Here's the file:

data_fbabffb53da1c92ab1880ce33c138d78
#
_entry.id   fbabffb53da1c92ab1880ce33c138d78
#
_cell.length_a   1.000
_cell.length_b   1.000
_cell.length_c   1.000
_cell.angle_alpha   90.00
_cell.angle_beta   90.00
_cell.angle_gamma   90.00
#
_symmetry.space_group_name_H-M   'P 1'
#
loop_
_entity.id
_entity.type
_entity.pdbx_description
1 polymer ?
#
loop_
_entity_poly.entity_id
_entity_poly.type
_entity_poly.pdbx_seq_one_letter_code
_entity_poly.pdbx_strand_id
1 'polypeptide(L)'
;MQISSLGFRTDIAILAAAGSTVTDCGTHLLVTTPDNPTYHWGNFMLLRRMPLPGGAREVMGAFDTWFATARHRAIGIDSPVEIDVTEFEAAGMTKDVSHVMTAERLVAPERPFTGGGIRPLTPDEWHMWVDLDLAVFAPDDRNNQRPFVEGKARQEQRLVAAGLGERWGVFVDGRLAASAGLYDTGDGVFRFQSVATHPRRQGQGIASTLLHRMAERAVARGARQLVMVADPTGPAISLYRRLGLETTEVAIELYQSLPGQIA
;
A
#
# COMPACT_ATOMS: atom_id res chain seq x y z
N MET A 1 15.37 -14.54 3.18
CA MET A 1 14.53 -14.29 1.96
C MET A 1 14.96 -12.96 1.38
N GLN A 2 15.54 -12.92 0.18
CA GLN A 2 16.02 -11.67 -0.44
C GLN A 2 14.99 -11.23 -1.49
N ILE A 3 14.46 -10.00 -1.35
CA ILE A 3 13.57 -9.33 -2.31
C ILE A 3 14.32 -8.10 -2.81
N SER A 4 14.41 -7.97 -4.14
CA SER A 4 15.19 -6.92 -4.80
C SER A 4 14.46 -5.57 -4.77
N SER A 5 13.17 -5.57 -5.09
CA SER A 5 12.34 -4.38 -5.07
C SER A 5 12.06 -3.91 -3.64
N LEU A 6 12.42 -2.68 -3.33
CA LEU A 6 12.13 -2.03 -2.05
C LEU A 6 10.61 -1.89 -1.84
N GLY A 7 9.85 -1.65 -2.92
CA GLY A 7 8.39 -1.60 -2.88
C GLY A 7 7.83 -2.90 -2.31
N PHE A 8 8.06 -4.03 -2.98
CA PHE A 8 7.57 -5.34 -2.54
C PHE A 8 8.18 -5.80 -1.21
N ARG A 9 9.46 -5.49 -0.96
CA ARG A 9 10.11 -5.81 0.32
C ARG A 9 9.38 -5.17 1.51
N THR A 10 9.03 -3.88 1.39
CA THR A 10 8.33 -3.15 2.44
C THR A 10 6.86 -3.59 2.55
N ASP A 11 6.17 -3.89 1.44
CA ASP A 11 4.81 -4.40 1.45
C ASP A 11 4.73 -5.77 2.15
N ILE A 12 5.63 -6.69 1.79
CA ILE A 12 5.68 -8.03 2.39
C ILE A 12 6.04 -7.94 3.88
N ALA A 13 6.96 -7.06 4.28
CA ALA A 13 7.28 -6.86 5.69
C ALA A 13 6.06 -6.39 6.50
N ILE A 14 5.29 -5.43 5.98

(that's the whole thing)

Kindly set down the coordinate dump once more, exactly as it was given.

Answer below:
data_fbabffb53da1c92ab1880ce33c138d78
#
_entry.id   fbabffb53da1c92ab1880ce33c138d78
#
_cell.length_a   1.000
_cell.length_b   1.000
_cell.length_c   1.000
_cell.angle_alpha   90.00
_cell.angle_beta   90.00
_cell.angle_gamma   90.00
#
_symmetry.space_group_name_H-M   'P 1'
#
loop_
_entity.id
_entity.type
_entity.pdbx_description
1 polymer ?
#
loop_
_entity_poly.entity_id
_entity_poly.type
_entity_poly.pdbx_seq_one_letter_code
_entity_poly.pdbx_strand_id
1 'polypeptide(L)'
;MQISSLGFRTDIAILAAAGSTVTDCGTHLLVTTPDNPTYHWGNFMLLRRMPLPGGAREVMGAFDTWFATARHRAIGIDSPVEIDVTEFEAAGMTKDVSHVMTAERLVAPERPFTGGGIRPLTPDEWHMWVDLDLAVFAPDDRNNQRPFVEGKARQEQRLVAAGLGERWGVFVDGRLAASAGLYDTGDGVFRFQSVATHPRRQGQGIASTLLHRMAERAVARGARQLVMVADPTGPAISLYRRLGLETTEVAIELYQSLPGQIA
;
A
#
# COMPACT_ATOMS: atom_id res chain seq x y z
N MET A 1 15.37 -14.54 3.18
CA MET A 1 14.53 -14.29 1.96
C MET A 1 14.96 -12.96 1.38
N GLN A 2 15.54 -12.92 0.18
CA GLN A 2 16.02 -11.67 -0.44
C GLN A 2 14.99 -11.23 -1.49
N ILE A 3 14.46 -10.00 -1.35
CA ILE A 3 13.57 -9.33 -2.31
C ILE A 3 14.32 -8.10 -2.81
N SER A 4 14.41 -7.97 -4.14
CA SER A 4 15.19 -6.92 -4.80
C SER A 4 14.46 -5.57 -4.77
N SER A 5 13.17 -5.57 -5.09
CA SER A 5 12.34 -4.38 -5.07
C SER A 5 12.06 -3.91 -3.64
N LEU A 6 12.42 -2.68 -3.33
CA LEU A 6 12.13 -2.03 -2.05
C LEU A 6 10.61 -1.89 -1.84
N GLY A 7 9.85 -1.65 -2.92
CA GLY A 7 8.39 -1.60 -2.88
C GLY A 7 7.83 -2.90 -2.31
N PHE A 8 8.06 -4.03 -2.98
CA PHE A 8 7.57 -5.34 -2.54
C PHE A 8 8.18 -5.80 -1.21
N ARG A 9 9.46 -5.49 -0.96
CA ARG A 9 10.11 -5.81 0.32
C ARG A 9 9.38 -5.17 1.51
N THR A 10 9.03 -3.88 1.39
CA THR A 10 8.33 -3.15 2.44
C THR A 10 6.86 -3.59 2.55
N ASP A 11 6.17 -3.89 1.44
CA ASP A 11 4.81 -4.40 1.45
C ASP A 11 4.73 -5.77 2.15
N ILE A 12 5.63 -6.69 1.79
CA ILE A 12 5.68 -8.03 2.39
C ILE A 12 6.04 -7.94 3.88
N ALA A 13 6.96 -7.06 4.28
CA ALA A 13 7.28 -6.86 5.69
C ALA A 13 6.06 -6.39 6.50
N ILE A 14 5.29 -5.43 5.98